With regard to the whereabouts of Kilgore Trout: he actually lived in Ilium, Billy's hometown, friendless and despised. Billy would meet him by and by.
Kilgore Trout lives in Billy's home town. He's not quite a celebrity, despite that fact that he has written a lot of books. A lot. And Vonnegut promises that Trout will show up later in Billy's story.
There have been a lot of people I would like to meet in my life. Stephen King and John Irving, for instance. Billy Collins. I've met a few of my idols, as well. I was twice in the same room as Maya Angelou. I actually shook Kurt Vonnegut's hand once. I've talked about poetry with Sharon Olds. I had a picture taken with Alec Baldwin.
There are also people that I would have liked to meet, but never had the opportunity. Katherine Hepburn. Robin Williams. As a teenager, I always thought that I was going to be friends eventually with River Phoenix. He was going to read something that I wrote, and he would just call me up or show up at my front door.
There is something about certain public figures that just draw me in. I have read a thousand-page biography of Charles Dickens not once, not twice, not three times. I've read it five or six times. Most of the time, the people who I find the most fascinating--the ones with whom I want to be friends--are really flawed. People who have a lot of light and dark in them. I feel a kinship with individuals like this.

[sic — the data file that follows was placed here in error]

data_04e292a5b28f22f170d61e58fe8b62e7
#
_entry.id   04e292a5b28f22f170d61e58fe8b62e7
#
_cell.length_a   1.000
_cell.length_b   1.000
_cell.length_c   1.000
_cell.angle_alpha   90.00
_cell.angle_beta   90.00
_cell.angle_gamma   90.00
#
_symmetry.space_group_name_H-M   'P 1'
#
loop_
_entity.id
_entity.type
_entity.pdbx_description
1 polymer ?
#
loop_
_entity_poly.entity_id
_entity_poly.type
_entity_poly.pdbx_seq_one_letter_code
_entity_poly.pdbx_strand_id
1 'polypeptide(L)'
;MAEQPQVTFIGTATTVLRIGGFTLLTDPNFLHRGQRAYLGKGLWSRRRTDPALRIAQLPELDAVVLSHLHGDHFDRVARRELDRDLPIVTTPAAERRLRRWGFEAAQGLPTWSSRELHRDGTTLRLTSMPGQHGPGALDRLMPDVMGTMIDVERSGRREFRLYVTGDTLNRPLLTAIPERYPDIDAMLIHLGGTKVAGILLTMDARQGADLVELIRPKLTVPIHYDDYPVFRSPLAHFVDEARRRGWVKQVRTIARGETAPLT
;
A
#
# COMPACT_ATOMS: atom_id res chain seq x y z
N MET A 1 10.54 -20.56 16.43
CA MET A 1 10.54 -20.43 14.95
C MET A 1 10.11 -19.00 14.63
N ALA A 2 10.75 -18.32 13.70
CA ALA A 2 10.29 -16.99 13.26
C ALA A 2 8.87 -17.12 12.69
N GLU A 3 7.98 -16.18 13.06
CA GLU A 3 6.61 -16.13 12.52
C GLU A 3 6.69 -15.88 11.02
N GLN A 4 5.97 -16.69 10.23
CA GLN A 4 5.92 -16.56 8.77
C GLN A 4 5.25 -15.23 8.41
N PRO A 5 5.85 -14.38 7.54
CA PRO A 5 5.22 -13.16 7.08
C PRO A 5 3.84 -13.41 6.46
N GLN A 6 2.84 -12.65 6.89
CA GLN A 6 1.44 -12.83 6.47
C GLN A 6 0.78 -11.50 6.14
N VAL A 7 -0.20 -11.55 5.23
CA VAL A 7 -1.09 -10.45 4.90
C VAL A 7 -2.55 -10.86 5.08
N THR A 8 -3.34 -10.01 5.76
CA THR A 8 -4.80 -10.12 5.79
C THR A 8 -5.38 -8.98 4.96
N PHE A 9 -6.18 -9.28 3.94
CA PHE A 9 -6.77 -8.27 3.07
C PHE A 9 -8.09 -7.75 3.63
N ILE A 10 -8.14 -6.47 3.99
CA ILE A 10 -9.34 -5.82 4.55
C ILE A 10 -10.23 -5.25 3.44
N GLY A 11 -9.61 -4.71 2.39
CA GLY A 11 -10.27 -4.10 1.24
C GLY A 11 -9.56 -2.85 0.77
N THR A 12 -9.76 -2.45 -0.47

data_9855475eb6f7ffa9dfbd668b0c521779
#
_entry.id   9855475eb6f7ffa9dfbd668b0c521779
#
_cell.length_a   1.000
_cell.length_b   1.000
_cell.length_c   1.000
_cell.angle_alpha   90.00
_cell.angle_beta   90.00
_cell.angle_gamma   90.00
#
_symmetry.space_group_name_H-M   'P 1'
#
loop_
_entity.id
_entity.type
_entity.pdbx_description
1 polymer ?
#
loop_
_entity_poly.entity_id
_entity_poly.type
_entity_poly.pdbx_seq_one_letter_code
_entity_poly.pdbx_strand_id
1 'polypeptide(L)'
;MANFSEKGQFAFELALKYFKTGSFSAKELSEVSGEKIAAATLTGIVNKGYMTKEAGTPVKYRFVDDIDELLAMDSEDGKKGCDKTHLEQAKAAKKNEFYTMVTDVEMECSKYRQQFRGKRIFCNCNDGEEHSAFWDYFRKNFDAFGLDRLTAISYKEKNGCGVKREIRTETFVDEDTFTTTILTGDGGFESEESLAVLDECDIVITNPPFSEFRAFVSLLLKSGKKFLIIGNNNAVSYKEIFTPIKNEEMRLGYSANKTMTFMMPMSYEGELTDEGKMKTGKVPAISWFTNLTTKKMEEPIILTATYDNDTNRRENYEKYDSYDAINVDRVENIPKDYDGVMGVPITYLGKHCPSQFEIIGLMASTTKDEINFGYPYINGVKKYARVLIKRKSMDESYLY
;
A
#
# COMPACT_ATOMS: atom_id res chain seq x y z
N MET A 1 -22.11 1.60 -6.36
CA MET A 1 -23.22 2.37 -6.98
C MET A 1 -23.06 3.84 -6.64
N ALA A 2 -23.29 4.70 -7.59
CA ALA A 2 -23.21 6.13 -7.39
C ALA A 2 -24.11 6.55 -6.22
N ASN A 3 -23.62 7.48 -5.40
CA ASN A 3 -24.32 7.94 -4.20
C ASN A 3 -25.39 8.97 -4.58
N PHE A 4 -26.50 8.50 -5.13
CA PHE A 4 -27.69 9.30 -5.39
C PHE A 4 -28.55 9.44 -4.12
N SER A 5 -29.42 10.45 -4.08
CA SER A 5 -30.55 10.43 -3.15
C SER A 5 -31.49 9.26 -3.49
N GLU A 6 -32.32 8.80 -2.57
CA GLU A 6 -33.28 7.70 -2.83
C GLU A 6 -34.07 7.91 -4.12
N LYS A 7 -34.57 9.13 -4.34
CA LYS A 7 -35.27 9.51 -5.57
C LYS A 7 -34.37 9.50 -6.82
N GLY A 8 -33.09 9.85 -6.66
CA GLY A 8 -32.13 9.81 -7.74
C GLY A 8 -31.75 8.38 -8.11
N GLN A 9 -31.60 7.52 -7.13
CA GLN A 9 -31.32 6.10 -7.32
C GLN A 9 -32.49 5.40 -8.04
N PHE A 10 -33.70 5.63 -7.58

I like the idea that people, despite their incredible limitations, can do really great things. Robin Williams had mental health and addiction issues. Charles Dickens was most certainly bipolar. River Phoenix was a heroin addict and alcoholic. Yet, look at the great things these artists did in their respective fields.
All this gives me hope. I am not perfect. I gravitate toward darkness. Some of my acquaintances may be surprised by this admission. For the most part, I'm fairly gregarious in public. I like making people smile and laugh. Just today, a coworker told me, "You're the most positive person I know." I appreciate that observation.
Charles Dickens loved throwing lavish parties for his friends, but his temperament was quicksilver. After he was done writing at night, he would sometimes go for a 20-mile walk. River Phoenix would sneak up on his friends from behind and engulf them in bear hugs, but he would go on drug-binges for weeks at a time.
Nobody is perfect. I think that my greatest creative achievements come from my greatest faults. And, in a way, that's a gift.
Tonight, Saint Marty is thankful for his imperfections.